• Lameness with or without swelling

• Pain or straining to urinate, bloody urine

• Excessive licking or chewing, pawing at face and/or ears, head shaking, face rubbing

• Louder than normal panting, especially when hot or after exercise

• Tubular vomit, undigested food


  • Care

    Routine Care: Newfoundlands are smart dogs with lots of energy, so keep their mind and body active. They love the water, so swimming is a great form of exercise for your Newfoundland. They are also sensitive to warm temperatures; avoid any prolonged exposure and be very alert to the signs of heat stress. 

    Grooming: They need a thorough brushing at least weekly, most of the year. Twice a year they blow their coat and lose a significant amount of hair; daily brushing is recommended during this time. 

    Dental: Newfoundlands generally have good teeth, and you can keep them perfect by brushing them at least twice a week.

    Ear Care: Clean their ears weekly, even as a puppy. Don’t worry—your veterinarian can show you how!


  • Characteristics

    Newfoundlands make a trustworthy, obedient, and sociable companion. They have an innate swimming ability and lifesaving instinct that makes them a perfect working dog. When not working, they enjoy relaxing with their family. Females may be significantly smaller than males.

    Positive Traits:

    • An excellent companion, family, or working dog

    • Affectionate, easygoing, and lovable

    • Good with kids and other pets

    • Intelligent and reliable

    • People-oriented and eager to please

    • Brave and ready for adventure

    Negative Traits:

    • Needs frequent attention from their family

    • Exhibits signs of separation anxiety if left alone too much

    • Can be rambunctious and rowdy, especially as a puppy

    • Takes up a lot of room due to their massive size

    • Doesn't do well in the heat

    • Passes a lot of gas, sheds, and drools




  • Health Concerns

    Whether you are considering adding a new Newfoundland to your family or you already have one as a companion, it is important for you to know about the genetically linked diseases known to occur more often in this breed. Of course not every Newfoundland will have these problems, but research shows your pal is more at risk than other breeds.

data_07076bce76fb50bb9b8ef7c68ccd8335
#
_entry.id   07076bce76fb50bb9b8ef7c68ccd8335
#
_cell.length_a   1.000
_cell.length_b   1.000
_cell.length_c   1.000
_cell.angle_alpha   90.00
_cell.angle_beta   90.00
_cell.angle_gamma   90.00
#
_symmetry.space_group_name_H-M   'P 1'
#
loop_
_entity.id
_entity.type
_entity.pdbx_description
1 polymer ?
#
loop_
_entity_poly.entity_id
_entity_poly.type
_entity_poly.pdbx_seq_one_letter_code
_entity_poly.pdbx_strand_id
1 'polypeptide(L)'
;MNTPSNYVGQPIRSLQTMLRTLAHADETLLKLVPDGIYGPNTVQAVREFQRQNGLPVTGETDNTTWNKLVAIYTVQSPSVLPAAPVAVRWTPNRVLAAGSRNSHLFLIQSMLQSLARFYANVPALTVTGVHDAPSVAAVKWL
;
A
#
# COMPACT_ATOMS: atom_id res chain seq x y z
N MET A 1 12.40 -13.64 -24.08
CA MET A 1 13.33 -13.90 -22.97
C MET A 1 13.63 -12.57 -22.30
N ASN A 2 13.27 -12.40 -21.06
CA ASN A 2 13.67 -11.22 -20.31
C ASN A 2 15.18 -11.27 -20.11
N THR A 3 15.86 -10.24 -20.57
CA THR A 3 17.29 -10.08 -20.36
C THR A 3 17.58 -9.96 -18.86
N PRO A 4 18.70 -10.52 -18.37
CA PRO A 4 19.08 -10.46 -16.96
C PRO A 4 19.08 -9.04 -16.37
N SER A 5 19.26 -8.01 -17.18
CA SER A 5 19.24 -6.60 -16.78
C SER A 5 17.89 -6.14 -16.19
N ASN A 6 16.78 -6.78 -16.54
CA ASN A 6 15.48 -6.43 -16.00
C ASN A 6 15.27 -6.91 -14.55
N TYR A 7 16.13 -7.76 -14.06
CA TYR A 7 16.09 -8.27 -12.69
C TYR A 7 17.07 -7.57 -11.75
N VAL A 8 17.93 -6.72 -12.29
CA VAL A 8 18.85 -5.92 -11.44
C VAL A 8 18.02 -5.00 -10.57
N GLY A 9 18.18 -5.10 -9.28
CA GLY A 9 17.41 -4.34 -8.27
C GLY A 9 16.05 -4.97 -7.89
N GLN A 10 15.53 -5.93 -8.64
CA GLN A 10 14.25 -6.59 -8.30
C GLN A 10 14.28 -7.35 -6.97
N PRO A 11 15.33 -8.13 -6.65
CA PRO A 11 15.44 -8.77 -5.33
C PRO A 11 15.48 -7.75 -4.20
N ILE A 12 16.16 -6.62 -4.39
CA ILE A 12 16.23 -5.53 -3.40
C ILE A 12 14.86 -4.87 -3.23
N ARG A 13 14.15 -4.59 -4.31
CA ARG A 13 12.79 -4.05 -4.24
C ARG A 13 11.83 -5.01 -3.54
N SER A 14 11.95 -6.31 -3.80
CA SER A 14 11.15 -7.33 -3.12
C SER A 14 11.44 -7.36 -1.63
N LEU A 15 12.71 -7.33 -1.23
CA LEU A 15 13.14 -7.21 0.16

By exploring the health concerns specific to the Newfoundland you will become a knowledgeable and confident pet parent. Be sure to speak with your veterinarian about breed risks every time you visit and educate yourself on the most important signs to watch for at home. They are counting on you to be their health expert. 

    Some health issues a Newfoundland could encounter:

    • Bloat
    • Bone and Joint Problems
    • Joint Disease
    • Knee Ligament Tear
    • Hip and Elbow Dysplasia
    • Eye Problems
  • History

    The Newfoundland originated in Canada and was bred as a working dog. They have been used by fishermen for jobs ranging from pulling in nets to hauling wood. With their water-resistant coat, webbed feet, and tremendous strength and stamina, they excels at water rescue as well as search and rescue. The Newfie is an ideal working dog: calm, loyal, and courageous. They are famous for their love of children, earning them the nickname “nanny dog.”

  • Watch Out For

    Consult with a veterinarian if your Newfoundland shows signs of the following:

    • Dry heaving or a large, tight, painful abdomen

    • General reluctance to run or play

    • Blinking, redness, pain or itchiness around the eyes

    • Squinting, watery eyes, bluing cornea, redness, enlarged eye

    • Cloudiness to eye lens

    • Increased blinking, extra tears and squinting

    • Coughing, exercise intolerance, rapid breathing at rest

    • Fainting, collapse, breathing issues, cough

    • Coughing, fainting episodes, tiring easily

    • Lameness with or without swelling

    • Pain or straining to urinate, bloody urine

    • Excessive licking or chewing, pawing at face and/or ears, head shaking, face rubbing

    • Louder than normal panting, especially when hot or after exercise

    • Tubular vomit, undigested food


Newfoundland Discussions

Share your thoughts and experiences, ask questions, or just show your love for the Newfoundland breed here!

Select Another Breed

To view the sources for the information listed on this page, see our Dog Breed Guide Reference page.